As a very brief summary, the program’s advantages are:

  • A good target: building muscle is in fact a good, efficient, effective way to eliminate fat and “look better”
  • A good plan: compound lifts are a great, effective, efficient way to build said muscle and get stronger
  • Focus on nutrition: many times when people are working out, if they don’t clean up their diet, they won’t see results as clearly – aka wasting time, aka inefficiency. This program emphasized a clean(er) diet and increased protein intake

and the disadvantages are:

  • The program requires equipment: namely access to a weight room. The compound lifts use dumbbells, barbells, a squat rack — you not only need access, but the knowledge on how to use it without hurting yourself.
  • The program does provide directions for the lifts, but it isn’t a trainer, so there is the chance for injury. Good form is required and must be learned to progress.
  • Weight training programs – although they can be more effective in the long run depending on your goals – may not provide results quickly initially, which can make them hard to stick with.
  • The general lack of cardio in the program – cardio burns calories, which is somewhat detrimental when you’re trying to build muscle – means runners can’t train for races, for example.

Overall, I do like NROL4W. I do find that as a runner and as a chronically injured person, I can’t stick to it as well as I’d like. But I think the program is sound, and I think if nothing else, it’s good knowledge to have in the bank.


BodyRock is a website which supplies a series of high intensity interval-style mainly bodyweight type workouts. That’s a lot to take in, so let me split it out: each workout provides you with a set of exercises. The exercises are usually based on bodyweight – using little to no equipment, and even when there’s equipment involved, there are almost always modifications one can make at home – and are usually very high intensity, meaning they’ll get your heart rate up quick. Exercises are done in intervals of 50/10, meaning perform the exercise for 50 seconds and then rest for 10. Usually exercises are presented in sets of 4 done 3x or sets of 6 done 2x, so each BodyRock workout is 12 minutes long. (of course, some are longer, some are shorter – the program has lots of options.)

The website has resources for diet and nutrition, but I haven’t explored those yet – I’ve done enough research thanks – so I can’t really speak to that side.

Because most workouts are only 12 minutes, BodyRock is built on a slogan of “no excuses” — everyone has 12 minutes in their day they could use to get their heart rate up and smoke some calories. The workouts aren’t a joke, either – the combinations of moves is quite challenging, and if there’s a move you’ve done for a while, there are modifications shown so that you can keep challenging yourself. I wear my heart rate monitor while I do these, and I find that in those 12 min I burn between 120-160 calories. For a day I would have otherwise done nothing, that’s a good addition.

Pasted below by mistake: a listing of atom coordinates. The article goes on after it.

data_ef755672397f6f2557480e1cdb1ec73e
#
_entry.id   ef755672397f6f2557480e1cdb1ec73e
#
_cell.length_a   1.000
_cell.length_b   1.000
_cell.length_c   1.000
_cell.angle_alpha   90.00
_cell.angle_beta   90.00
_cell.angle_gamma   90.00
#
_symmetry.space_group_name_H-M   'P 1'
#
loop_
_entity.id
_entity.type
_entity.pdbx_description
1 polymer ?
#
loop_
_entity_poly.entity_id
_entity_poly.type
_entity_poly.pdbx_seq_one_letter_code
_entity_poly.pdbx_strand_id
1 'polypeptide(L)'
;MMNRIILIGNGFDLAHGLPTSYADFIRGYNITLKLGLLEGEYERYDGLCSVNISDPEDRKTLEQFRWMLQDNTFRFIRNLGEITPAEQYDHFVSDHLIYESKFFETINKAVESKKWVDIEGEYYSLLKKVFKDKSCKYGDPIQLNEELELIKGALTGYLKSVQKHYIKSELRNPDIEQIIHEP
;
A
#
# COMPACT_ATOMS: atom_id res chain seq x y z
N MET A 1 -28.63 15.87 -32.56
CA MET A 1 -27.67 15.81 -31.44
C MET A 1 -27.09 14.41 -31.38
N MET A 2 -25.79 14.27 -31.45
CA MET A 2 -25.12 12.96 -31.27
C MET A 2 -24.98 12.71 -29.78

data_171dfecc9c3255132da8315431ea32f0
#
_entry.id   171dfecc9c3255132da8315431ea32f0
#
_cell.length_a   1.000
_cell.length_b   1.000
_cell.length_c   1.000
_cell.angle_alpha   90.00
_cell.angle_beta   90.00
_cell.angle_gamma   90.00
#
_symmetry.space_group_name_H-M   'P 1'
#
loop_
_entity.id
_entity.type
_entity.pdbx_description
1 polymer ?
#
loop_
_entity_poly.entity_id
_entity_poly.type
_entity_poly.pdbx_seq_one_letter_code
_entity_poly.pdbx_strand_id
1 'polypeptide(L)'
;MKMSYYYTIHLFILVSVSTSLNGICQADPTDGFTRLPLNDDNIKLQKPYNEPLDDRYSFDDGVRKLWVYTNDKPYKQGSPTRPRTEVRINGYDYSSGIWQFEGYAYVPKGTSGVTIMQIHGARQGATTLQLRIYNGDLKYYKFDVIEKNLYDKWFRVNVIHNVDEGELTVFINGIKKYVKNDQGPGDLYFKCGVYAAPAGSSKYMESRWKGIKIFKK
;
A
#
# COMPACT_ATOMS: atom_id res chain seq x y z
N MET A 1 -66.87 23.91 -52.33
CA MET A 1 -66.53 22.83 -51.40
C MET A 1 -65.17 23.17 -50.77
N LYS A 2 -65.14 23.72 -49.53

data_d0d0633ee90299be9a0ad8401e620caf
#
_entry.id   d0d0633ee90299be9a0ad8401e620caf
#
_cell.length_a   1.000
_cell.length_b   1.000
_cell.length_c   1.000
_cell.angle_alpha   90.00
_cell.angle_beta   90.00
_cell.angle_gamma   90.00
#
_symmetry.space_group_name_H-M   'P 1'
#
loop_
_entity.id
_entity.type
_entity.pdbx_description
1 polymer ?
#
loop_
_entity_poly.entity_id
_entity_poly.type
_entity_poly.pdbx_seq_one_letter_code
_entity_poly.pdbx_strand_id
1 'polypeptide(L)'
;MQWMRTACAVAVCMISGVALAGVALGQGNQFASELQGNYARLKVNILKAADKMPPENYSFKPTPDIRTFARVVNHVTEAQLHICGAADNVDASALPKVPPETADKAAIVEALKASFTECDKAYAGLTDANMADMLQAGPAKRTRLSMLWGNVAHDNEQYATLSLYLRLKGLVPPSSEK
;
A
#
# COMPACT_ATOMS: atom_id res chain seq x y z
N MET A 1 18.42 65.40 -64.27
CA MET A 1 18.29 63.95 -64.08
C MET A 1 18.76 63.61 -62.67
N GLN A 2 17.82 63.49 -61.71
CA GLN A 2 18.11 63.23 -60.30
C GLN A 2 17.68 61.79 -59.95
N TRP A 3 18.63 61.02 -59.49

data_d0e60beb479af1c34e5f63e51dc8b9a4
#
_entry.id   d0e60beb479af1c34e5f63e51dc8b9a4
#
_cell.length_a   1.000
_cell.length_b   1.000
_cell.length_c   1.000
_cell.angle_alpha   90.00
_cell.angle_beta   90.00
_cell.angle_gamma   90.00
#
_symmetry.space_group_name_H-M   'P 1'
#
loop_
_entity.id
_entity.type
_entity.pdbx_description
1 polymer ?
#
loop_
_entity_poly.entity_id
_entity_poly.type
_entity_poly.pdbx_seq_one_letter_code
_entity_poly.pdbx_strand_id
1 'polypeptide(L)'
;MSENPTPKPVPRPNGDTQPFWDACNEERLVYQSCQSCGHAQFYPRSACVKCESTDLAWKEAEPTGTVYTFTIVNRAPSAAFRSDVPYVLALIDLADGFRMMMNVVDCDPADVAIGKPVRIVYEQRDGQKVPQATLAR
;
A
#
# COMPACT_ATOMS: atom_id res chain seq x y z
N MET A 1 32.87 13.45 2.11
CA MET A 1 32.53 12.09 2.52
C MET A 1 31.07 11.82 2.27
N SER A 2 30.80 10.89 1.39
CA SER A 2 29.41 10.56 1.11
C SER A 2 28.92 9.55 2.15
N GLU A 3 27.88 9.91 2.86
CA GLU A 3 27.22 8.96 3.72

In brief, the advantages are:

  • Accessibility: not only are workouts short, but there are almost always modifications for people who don’t have equipment — or people who might have injuries. And the program is available online for free.
  • A good concept: combining high intensity intervals with bodyweight work is an efficient way to burn some calories and improve cardiovascular health while also strengthening the body. You get dual benefits.
  • Good execution: the bodyweight exercises focus on full-body moves and will help balance, flexibility, and core strength as well as overall health/strength.
  • Variety: workouts are different every day and there are tons on the website, some with different themes (yoga, strength, weight training, etc).

And the disadvantages:

  • 12 minutes at a time may not be enough to see drastic results or changes, unless you also clean up your diet and maybe add other workouts.
  • With only 12 minutes, you are neither building large amounts of cardio endurance nor building significant muscle (like you would running or lifting heavy). Since you’re getting a small amount of both, you’re getting significant gains in neither.
  • Form is important, and if you don’t commit to the exercises and to making them hard, you won’t see results. It’s easy to cheat.

Overall, I love BodyRock, but that’s because it has filled a distinct hole I had in my workout regimen. I’ve always loved yoga and many of the exercises seem rooted in yoga poses (to me at least) so I feel like the overall full-body workout is more useful than “bicep curlzzzz again”. Personally I use BodyRock as part of an overall workout plan. I’m not sure using it by itself would produce the kinds of results I want.

And there’s an overview. I have plenty more to talk about, but if you have questions or anything specific to ask, please let me know.

Let’s Talk About Running: Speedwork Workouts and Ways To Jazz Up Your Plan

My first LTA post talked about the parts of a training plan, and my second LTA post talked about how to put the parts together. What I want to talk about in this third one will be shorter, I promise: I want to talk about a couple fun run workouts you can do once you start getting up there in mileage, to keep your runs more interesting and add variety. Remember, if you keep running the same thing, you’re going to keep running the same thing. Changing it up is what makes you better.

Most of these variations involve some kinds of speedwork, so you’re really going to want to save this for a day your legs need that extra push — an actual speedwork day in your schedule, a week you aren’t also upping your long run, a recovery run where you feel great and want a little extra push. Or, maybe you’ve reached a weekly mileage you’re happy with – your body’s used to the long runs – and you need to step it up in intensity another way. (Please don’t overwork your workouts — injuries and burnout are so prevalent, and so easy to do. Make sure you’re listening to your body overall.) Or maybe you have to run on a treadmill because it’s really freaking hot where you live (…) and you need to make that run interesting.

Here are some of the things I like to throw into my runs …!

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Let’s Talk About Running: How To Make A Training Plan